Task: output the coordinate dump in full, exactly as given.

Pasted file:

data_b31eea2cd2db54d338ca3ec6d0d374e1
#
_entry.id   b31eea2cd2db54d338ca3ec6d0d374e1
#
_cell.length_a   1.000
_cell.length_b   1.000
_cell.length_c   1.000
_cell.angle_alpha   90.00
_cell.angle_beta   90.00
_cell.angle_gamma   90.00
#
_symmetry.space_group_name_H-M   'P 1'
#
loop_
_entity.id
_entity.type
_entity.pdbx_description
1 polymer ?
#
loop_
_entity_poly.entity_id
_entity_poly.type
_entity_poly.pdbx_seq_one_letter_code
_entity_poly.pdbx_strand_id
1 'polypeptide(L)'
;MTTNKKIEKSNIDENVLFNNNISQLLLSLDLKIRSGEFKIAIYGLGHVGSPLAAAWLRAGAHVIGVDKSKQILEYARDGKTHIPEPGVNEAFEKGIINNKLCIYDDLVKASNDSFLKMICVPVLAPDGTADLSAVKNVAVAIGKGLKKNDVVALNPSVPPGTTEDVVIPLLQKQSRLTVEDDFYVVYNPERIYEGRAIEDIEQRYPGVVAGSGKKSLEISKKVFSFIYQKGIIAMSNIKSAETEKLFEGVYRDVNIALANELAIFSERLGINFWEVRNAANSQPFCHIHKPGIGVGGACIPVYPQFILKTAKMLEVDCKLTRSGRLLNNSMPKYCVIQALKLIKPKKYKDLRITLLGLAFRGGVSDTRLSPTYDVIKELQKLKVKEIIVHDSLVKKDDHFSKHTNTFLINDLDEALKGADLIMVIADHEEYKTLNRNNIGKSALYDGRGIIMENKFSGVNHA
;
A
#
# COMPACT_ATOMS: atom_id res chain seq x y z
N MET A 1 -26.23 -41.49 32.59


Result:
data_b31eea2cd2db54d338ca3ec6d0d374e1
#
_entry.id   b31eea2cd2db54d338ca3ec6d0d374e1
#
_cell.length_a   1.000
_cell.length_b   1.000
_cell.length_c   1.000
_cell.angle_alpha   90.00
_cell.angle_beta   90.00
_cell.angle_gamma   90.00
#
_symmetry.space_group_name_H-M   'P 1'
#
loop_
_entity.id
_entity.type
_entity.pdbx_description
1 polymer ?
#
loop_
_entity_poly.entity_id
_entity_poly.type
_entity_poly.pdbx_seq_one_letter_code
_entity_poly.pdbx_strand_id
1 'polypeptide(L)'
;MTTNKKIEKSNIDENVLFNNNISQLLLSLDLKIRSGEFKIAIYGLGHVGSPLAAAWLRAGAHVIGVDKSKQILEYARDGKTHIPEPGVNEAFEKGIINNKLCIYDDLVKASNDSFLKMICVPVLAPDGTADLSAVKNVAVAIGKGLKKNDVVALNPSVPPGTTEDVVIPLLQKQSRLTVEDDFYVVYNPERIYEGRAIEDIEQRYPGVVAGSGKKSLEISKKVFSFIYQKGIIAMSNIKSAETEKLFEGVYRDVNIALANELAIFSERLGINFWEVRNAANSQPFCHIHKPGIGVGGACIPVYPQFILKTAKMLEVDCKLTRSGRLLNNSMPKYCVIQALKLIKPKKYKDLRITLLGLAFRGGVSDTRLSPTYDVIKELQKLKVKEIIVHDSLVKKDDHFSKHTNTFLINDLDEALKGADLIMVIADHEEYKTLNRNNIGKSALYDGRGIIMENKFSGVNHA
;
A
#
# COMPACT_ATOMS: atom_id res chain seq x y z
N MET A 1 -26.23 -41.49 32.59